Brexit pessimism is now considerably worse than two years ago, with 31% of people expecting their standard of living to reduce, according to research by Policy Institute at King’s College London.

This is contrast to key survey undertaken just before the referendum in June 2016, which saw 25% anticipate a fall in living standards following Brexit.

The research, which was conducted in conjunction with Ipsos MORI and the UK in a Changing Europe, also found that just 14% anticipate an increase in living standards after Britain exits the European Union.

It highlighted no-deal concerns, with 44% now expecting us to leave the EU in March 2019 with any formal deal in place, in contrast to just 29% expecting the UK to leave on that date with a deal secured.

Furthermore, a significant number of people now fear for the NHS, with 34% expecting quality of NHS services to decline after Brexit. This is double the number that anticipated a decline in services in 2016.

Economic growth in the UK is also a target of concern, with 39% anticipating a decrease in the UK economic growth rate following Brexit.

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“There are some signs of growing unease among the public since we last asked these questions just before the EU Referendum,” commented Professor Bobby Duffy, director of the Policy Institute at King’s College London.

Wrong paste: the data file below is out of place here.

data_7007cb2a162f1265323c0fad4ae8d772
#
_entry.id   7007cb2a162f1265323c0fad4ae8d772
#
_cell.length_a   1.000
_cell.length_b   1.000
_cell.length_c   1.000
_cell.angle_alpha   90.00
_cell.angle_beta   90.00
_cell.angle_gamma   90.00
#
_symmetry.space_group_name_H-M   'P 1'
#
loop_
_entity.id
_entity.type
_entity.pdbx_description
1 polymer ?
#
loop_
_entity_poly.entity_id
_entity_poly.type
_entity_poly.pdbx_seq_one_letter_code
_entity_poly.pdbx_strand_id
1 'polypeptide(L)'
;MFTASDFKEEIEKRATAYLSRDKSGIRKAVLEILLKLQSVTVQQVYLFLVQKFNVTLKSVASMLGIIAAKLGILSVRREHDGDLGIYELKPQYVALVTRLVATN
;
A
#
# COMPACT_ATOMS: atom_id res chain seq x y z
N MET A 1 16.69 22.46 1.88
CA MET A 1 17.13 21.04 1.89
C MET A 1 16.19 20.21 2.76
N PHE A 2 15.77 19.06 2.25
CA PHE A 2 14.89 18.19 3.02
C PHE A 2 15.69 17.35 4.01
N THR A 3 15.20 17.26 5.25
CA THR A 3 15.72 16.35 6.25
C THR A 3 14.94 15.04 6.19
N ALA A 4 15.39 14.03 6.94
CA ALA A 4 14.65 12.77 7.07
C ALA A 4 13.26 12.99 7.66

“There has been an increase in the proportion of people expecting their own living standards to decline, and a doubling of the proportion expecting the quality of services from the NHS to decline, now a third of the public.”­­­­­­

Brexit pessimism along party lines

It is notable that while Brexit pessimism is afflicted many people in the UK, it is not equally impacting those of different voting preferences.

When it comes to economic growth, 64% off Remain supporters expect a drop in growth rates, while just 17% of Leave supporters anticipate the same.

Meanwhile fears of a no-deal are greater in Labour Remain supporters – at 54% – while 53% Conservative Leave supporters think a deal will happen before the March departure date.

And with overall living standards, concerns are particularly high among voters typically associated with Remain. 58% of Lib Dem supporters fear a living standards drop, while 41% of Labour supporters share the same concerns.

Accepting the reality of Brexit trade-offs

It is clear that Brexit pessimism is greater than it was before the  referendum, but whether this will continue to rise remains to be seen.

For Professor Anand Menon, director of UK in a Changing Europe, it indicates a nation getting to grips with the realities of leaving the European Union.

“As the Brexit endgame approaches, knowing what the public wants and expects from the process is as important as ever,” said Menon.

“These findings indicate that the British people are coming to grasp some of the trade-offs involved in leaving the European Union. What will be fascinating in the weeks to come will be whether this carries over into attitudes on whether Brexit itself remains an attractive proposition.”